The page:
Here is where the memory of my first hike along the ridge in 1975 fails me a bit. I think I must have been dazed by all the mountainous country that opened up around me. But I can vividly recall one section of the ridge that might keep many people from going back there, the one that made my dog nervous. Luckily for us, the steep, almost vertical heather and rock slope was very dry, and we were able to find a few mountain goat steps to pick our way up. After our Observation Peak adventure last month, the steep section didn’t seem quite so intimidating, but it still took some careful maneuvering to safely gain the ridge.

Once we were on the ridge leading to the summit, we still had about three quarters of a mile to travel and 700’ elevation gain to climb. We moved steadily up, keeping quiet for the most part in case we could spot a mountain goat or two. A goat did appear ahead of us, poised on the edge of a snow cornice. He let us watch him for a short while, just enough time for Scott to get a photo of him, and then he jumped right off the edge of the cornice and down into Gold Fork drainage. He scrambled to join another goat and we could barely make them out across the valley, running together up to the next ridge.
We finally reached the high point on Twin Summit Ridge, which is only 3,780’. But we had traveled almost 7.5 miles, about half of which was up and down across unmarked mountain terrain. We took in the views, looking over into Taku Inlet and across to the entrance to Turner Lake. To the north was Thoroughfare Mountain, and beyond that were the peaks of the Juneau Icefield. We tried to identify and name as many of the mountains, valleys, and ridges as we could, but at some point it became overwhelming. If our favorite spot over by Granite Creek Basin was the center of the world, this area felt like the edge of the universe.
We were reluctant to leave, and stayed to soak in the view as long as we could, but we knew we still had a good hike to get back. A long walk down the ridge, a careful descent of the one steep spot, and a climb back up to the pass below Clark Peak brought us to the point where we had to say goodbye to Twin Summit Ridge. I actually turned and waved and called out “Good bye! – I’ll be back!” knowing that no one could hear me except Scott, who is pretty used to my craziness by now.
We paused again at our anniversary spot, and noticed that our perfect summer morning had turned into a fall afternoon. The clouds were gathering and the sky turned gray. By the time we rode our mountain bikes back down to Basin Road, we felt like we had traveled straight through from summer into fall. The whole day had been perfect timing and a memorable anniversary celebration.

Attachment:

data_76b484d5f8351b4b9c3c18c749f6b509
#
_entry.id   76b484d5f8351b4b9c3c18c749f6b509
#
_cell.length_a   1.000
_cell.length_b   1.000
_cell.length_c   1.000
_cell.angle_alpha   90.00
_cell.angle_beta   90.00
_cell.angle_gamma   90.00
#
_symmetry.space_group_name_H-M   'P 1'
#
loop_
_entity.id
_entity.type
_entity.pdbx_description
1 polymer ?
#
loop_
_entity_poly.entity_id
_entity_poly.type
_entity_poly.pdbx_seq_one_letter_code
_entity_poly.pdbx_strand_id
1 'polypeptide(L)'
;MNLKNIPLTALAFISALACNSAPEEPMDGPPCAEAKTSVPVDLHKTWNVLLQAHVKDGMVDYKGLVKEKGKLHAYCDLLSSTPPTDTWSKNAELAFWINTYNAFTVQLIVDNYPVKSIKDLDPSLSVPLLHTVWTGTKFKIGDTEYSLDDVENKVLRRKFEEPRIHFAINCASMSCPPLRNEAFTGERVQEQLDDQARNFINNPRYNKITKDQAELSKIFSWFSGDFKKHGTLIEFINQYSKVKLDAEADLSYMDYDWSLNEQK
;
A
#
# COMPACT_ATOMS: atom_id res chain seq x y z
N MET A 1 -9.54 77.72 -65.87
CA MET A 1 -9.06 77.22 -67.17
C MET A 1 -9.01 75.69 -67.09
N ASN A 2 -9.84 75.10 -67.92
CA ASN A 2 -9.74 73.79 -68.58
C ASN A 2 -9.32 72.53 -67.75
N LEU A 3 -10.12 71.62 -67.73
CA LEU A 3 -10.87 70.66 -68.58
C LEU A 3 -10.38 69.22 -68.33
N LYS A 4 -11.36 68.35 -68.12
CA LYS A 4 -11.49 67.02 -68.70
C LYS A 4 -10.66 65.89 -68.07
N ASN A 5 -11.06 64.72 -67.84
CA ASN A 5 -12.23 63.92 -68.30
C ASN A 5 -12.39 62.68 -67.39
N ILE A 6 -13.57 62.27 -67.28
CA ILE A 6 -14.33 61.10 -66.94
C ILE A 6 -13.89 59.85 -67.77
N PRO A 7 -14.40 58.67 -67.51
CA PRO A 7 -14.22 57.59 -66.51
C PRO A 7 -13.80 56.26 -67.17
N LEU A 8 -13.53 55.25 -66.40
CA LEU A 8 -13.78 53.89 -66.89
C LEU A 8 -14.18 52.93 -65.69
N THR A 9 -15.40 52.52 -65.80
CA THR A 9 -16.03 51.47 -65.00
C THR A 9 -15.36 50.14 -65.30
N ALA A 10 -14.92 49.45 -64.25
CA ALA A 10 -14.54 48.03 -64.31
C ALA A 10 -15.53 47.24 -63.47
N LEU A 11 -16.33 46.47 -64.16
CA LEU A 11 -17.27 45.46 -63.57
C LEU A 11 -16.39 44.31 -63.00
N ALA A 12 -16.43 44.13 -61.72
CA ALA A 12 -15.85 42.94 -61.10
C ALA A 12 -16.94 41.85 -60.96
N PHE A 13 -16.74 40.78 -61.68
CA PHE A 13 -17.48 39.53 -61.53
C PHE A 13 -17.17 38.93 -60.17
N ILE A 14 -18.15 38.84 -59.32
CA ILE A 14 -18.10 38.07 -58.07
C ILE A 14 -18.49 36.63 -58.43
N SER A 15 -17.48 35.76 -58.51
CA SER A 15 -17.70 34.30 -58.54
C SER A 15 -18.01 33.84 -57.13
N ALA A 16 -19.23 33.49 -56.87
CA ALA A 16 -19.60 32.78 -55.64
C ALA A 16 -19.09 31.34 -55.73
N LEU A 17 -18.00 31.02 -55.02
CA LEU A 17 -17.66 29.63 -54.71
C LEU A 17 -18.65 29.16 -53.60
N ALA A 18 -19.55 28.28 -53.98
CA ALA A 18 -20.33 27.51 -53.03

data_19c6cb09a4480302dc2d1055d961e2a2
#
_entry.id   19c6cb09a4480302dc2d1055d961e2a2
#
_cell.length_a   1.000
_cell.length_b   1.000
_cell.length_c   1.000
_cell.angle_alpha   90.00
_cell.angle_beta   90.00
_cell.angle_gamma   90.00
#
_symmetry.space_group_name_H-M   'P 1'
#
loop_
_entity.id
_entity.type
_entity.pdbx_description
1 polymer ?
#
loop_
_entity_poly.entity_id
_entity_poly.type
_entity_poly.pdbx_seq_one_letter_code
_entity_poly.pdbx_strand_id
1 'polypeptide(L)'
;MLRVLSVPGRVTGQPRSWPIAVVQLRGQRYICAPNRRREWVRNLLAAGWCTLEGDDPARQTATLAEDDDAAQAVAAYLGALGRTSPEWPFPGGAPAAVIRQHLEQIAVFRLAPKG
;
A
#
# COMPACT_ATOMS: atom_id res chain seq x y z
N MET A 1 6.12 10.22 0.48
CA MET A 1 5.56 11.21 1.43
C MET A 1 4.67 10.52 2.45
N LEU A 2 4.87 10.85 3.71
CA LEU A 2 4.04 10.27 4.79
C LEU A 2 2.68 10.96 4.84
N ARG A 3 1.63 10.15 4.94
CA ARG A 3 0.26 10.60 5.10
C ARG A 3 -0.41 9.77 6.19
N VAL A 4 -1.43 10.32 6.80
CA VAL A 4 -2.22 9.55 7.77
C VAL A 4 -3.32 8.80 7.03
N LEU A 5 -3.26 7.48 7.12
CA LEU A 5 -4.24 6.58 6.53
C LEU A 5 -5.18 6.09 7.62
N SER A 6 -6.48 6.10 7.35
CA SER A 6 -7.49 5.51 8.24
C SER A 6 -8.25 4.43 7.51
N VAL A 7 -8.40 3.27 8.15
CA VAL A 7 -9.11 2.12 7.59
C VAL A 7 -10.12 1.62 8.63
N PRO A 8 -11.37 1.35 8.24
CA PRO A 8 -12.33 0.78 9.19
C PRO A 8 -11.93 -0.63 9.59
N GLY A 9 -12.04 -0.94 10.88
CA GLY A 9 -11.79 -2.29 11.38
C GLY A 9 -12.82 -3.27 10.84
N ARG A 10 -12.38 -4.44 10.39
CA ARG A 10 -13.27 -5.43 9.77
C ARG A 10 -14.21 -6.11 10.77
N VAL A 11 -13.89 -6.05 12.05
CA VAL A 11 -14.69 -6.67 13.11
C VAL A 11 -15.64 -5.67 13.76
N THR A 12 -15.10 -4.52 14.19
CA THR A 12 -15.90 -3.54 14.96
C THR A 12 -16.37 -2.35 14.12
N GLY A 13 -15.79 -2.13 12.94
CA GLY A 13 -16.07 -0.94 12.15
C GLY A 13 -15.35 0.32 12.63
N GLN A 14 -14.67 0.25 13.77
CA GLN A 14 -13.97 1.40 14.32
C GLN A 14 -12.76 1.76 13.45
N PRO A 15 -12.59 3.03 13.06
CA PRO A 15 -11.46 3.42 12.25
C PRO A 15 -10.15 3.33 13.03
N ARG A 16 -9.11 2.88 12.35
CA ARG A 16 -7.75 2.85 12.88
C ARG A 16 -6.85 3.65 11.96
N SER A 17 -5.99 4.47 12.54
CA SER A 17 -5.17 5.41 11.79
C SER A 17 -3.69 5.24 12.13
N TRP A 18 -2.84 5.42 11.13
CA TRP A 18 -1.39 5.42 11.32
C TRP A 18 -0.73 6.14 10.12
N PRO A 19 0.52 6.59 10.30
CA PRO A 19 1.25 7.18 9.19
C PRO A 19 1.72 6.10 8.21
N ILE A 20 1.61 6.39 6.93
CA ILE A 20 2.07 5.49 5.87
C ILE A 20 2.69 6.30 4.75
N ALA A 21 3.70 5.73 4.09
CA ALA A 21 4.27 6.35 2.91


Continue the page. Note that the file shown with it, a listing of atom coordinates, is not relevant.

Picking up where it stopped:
Sunday, September 16, 2012

Starting From Scratch

“A journey of a thousand miles begins with a single step.” Lao-tzu, Chinese philosopher
Even a short hike on a Sunday afternoon can be wonderful 

Six years and two months ago, I was out for a sunny afternoon bike ride when a car suddenly turned in front of me. I smashed straight into the passenger side, flew up over the roof, hit the trunk and landed flat on my back on the pavement. The damage total was a severely broken forearm that required two metal plates and twelve screws to repair, a broken collarbone and shoulder blade, and six broken ribs. Ouch.
And so I found myself at home a week later, carefully lying on the couch so as not to disturb my broken bones, and wanting more than anything to be able to go outside. My first attempt to get out was a walk around the perimeter of our little yard, which left me completely exhausted. Then over the next few weeks I slowly – oh, so slowly! – began taking short walks from home. A walk down to the end of the street was my next big adventure, followed by longer and longer excursions to the Mendenhall wetlands trail by the airport, which is only one half mile from our house. I spent the remainder of the summer and a good part of the fall going for short walks on flat trails, often having to take frequent rest breaks, and wondering if I was ever going to be able to get back to doing the things I love to do – hiking, bicycling, skiing, and generally being active outdoors.